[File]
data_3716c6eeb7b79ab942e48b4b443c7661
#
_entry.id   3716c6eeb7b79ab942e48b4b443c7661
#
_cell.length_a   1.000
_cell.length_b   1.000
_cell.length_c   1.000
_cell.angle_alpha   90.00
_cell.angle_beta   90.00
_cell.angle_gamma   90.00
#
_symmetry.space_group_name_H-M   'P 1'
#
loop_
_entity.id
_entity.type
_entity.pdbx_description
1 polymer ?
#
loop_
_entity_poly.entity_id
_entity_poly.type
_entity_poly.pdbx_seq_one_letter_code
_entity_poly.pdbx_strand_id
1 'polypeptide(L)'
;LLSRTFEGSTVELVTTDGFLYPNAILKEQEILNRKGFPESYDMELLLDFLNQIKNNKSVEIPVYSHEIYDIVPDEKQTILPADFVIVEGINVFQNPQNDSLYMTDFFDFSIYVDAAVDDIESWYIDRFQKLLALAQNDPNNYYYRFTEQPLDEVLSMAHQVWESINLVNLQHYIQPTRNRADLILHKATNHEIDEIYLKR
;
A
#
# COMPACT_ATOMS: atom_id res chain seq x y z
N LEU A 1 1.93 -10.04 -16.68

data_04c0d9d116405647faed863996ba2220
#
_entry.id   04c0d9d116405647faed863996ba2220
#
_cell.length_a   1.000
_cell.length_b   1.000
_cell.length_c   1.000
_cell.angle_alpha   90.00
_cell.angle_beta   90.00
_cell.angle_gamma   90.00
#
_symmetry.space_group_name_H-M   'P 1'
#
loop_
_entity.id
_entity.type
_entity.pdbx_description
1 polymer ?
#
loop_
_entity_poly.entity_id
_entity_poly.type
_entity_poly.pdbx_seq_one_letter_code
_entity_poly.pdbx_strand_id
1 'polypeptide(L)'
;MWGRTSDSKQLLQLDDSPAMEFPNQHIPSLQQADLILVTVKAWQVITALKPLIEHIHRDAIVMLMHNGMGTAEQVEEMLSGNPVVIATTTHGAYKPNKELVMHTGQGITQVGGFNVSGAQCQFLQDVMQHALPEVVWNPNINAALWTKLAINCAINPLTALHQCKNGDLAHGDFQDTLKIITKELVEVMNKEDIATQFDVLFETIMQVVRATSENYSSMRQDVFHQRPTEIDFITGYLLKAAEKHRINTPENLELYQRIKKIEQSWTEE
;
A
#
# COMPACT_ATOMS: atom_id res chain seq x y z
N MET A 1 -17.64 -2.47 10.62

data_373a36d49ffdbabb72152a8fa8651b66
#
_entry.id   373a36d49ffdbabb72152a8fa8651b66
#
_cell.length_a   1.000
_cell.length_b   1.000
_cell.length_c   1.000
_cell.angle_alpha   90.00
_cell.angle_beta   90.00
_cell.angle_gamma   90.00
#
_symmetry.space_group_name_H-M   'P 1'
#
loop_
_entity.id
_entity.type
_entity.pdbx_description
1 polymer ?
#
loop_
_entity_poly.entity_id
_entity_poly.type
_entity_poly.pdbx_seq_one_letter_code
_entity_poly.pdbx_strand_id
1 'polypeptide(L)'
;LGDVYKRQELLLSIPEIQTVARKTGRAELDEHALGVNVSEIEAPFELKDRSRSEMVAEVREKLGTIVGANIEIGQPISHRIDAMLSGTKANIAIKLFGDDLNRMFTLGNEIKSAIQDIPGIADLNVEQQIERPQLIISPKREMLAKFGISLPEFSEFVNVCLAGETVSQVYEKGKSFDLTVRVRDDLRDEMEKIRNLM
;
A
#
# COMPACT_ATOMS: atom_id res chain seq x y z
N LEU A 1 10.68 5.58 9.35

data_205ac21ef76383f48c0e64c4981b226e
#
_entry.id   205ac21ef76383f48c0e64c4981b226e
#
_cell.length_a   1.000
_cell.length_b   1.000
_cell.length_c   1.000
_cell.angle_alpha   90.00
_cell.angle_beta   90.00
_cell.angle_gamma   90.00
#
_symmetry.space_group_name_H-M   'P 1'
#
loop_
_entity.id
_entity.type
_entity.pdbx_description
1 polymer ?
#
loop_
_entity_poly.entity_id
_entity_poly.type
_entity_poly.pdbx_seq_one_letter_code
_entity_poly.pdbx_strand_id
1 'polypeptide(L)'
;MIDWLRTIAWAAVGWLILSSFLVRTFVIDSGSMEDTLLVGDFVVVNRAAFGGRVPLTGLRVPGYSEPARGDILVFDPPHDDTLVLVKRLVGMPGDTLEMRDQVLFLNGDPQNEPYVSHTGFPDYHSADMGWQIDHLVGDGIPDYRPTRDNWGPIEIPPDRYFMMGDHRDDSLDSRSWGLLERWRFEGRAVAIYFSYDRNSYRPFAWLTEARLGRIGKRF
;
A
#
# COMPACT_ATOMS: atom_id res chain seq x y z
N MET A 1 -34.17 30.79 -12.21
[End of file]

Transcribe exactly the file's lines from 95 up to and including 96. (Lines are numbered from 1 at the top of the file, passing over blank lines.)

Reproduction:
#
_entry.id   205ac21ef76383f48c0e64c4981b226e